I work at a university fitness center and run into this problem all the time. I call it “I can ride a bike, I can teach a group fitness cycling class” or “I can do a bicep curl, I can personal train anyone”. It is a fine line trying to encourage the students, but at the same time making them realize there is SO MUCH more to learn. How do you tame that cocky and arrogant attitude? The continuing education for these newbies just stops because they know it all. As an educator I am up for some ideas.
I think we all have seen a few people along the way who seem to have all the answers early on in the game! I think I was probably even like that in some ways when I was just starting out too! Just to add to the great ideas already offered, one word that comes to mind is “mentoring.” I actually wrote an article about the “Magic of Mentoring” years ago, because I had the good fortune to have an amazing mentor early in my career. This person took me under his wing and provided encouragement and guidance–and most importantly, allowed me to make some pretty big mistakes and learn from them. Maybe you could pair your students up with an appropriate seasoned trainer and encourage learning by watching and doing that way. I know for me, it was an invaluable learning experience and shaped the way I moved forward in my career.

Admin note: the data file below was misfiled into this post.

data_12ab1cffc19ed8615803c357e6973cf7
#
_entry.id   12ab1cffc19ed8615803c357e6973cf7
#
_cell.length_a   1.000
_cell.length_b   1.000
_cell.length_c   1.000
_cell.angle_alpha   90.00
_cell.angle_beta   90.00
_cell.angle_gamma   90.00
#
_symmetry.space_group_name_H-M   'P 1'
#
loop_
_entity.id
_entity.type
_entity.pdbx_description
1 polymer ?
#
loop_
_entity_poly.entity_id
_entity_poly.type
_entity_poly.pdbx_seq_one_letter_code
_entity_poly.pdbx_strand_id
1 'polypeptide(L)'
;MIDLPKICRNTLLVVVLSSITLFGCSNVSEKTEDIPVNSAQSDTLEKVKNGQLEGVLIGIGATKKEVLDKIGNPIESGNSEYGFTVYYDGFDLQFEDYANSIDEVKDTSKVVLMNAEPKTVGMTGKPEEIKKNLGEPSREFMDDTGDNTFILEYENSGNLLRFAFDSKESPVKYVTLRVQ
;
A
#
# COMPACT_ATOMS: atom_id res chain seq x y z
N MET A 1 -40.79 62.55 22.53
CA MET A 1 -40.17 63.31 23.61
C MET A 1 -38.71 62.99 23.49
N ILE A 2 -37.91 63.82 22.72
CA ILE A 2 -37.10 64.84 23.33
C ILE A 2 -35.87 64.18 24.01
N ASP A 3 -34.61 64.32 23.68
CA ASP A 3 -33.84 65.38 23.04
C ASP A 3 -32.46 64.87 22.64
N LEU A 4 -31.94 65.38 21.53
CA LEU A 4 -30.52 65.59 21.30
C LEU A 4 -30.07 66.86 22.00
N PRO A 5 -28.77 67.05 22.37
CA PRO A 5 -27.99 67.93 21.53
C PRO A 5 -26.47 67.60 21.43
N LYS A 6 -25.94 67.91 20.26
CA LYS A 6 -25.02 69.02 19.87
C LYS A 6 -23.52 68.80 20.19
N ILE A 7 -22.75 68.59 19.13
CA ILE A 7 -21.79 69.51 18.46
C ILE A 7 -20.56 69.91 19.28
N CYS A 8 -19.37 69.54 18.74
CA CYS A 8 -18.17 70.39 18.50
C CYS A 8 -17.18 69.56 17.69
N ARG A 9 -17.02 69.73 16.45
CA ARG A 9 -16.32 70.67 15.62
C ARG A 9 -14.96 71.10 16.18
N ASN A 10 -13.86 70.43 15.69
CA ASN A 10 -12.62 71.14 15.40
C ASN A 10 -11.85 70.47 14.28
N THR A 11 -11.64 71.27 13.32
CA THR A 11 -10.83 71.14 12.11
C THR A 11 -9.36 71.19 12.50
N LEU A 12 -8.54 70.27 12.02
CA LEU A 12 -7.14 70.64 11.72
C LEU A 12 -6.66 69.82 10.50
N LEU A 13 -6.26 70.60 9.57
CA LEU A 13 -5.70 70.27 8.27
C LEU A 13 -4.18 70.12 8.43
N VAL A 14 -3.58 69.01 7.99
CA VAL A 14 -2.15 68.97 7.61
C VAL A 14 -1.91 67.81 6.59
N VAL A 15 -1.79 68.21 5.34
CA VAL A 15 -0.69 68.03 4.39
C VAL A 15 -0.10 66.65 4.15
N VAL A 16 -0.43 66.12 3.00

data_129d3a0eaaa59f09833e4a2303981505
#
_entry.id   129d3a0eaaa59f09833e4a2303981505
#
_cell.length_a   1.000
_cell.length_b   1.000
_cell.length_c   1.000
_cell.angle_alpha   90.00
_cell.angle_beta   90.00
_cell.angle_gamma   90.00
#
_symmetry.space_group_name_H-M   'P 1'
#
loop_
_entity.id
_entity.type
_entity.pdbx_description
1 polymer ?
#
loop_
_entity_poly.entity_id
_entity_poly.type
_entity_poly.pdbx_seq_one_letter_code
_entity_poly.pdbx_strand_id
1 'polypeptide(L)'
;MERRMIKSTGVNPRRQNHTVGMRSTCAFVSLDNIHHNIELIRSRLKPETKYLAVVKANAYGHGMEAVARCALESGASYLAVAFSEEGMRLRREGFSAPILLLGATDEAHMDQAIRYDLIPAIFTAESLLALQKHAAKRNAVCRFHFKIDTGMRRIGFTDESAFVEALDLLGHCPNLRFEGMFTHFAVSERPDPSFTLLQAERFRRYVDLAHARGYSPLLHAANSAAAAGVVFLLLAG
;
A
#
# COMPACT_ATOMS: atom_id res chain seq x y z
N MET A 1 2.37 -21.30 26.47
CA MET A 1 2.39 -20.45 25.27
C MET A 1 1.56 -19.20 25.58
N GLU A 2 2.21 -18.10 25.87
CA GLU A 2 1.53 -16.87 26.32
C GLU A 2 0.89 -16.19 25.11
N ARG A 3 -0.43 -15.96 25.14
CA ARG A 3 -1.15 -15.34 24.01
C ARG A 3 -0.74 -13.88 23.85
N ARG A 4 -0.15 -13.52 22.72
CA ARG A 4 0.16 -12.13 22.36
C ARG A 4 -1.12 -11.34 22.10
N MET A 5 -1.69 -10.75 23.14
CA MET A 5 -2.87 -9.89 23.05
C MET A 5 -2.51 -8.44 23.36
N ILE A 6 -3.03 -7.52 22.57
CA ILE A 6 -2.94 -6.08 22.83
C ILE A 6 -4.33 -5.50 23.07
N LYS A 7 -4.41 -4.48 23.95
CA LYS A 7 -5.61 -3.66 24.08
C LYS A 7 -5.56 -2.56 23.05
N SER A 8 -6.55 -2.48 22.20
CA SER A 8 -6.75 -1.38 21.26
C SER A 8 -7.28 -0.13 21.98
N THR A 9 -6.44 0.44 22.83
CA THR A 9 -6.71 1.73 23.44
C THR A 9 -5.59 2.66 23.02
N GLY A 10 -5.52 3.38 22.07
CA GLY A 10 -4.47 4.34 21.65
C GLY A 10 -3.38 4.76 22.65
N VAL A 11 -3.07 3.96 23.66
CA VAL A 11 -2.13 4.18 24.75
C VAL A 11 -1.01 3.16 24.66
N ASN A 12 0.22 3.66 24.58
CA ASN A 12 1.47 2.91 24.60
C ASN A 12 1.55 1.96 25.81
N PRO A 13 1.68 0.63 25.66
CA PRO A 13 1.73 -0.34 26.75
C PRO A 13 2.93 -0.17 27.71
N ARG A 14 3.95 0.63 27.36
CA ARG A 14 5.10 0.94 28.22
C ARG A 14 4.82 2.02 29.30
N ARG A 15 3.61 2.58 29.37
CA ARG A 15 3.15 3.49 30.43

I also think that sometimes a person just has to learn the hard way. In terms of valuing the importance of staying current through continuing education, it is a very competitive industry out there these days. Your students will learn that without solid credentials and skills they will not be able to get the best and highest paying jobs that are out there. If they want to make fitness and wellness and career instead of a hobby, they will have to invest in continuing education. That may be all the motivation they need to get on board or move on to another career.
I hope that adds something to the discussion. Take care, Meg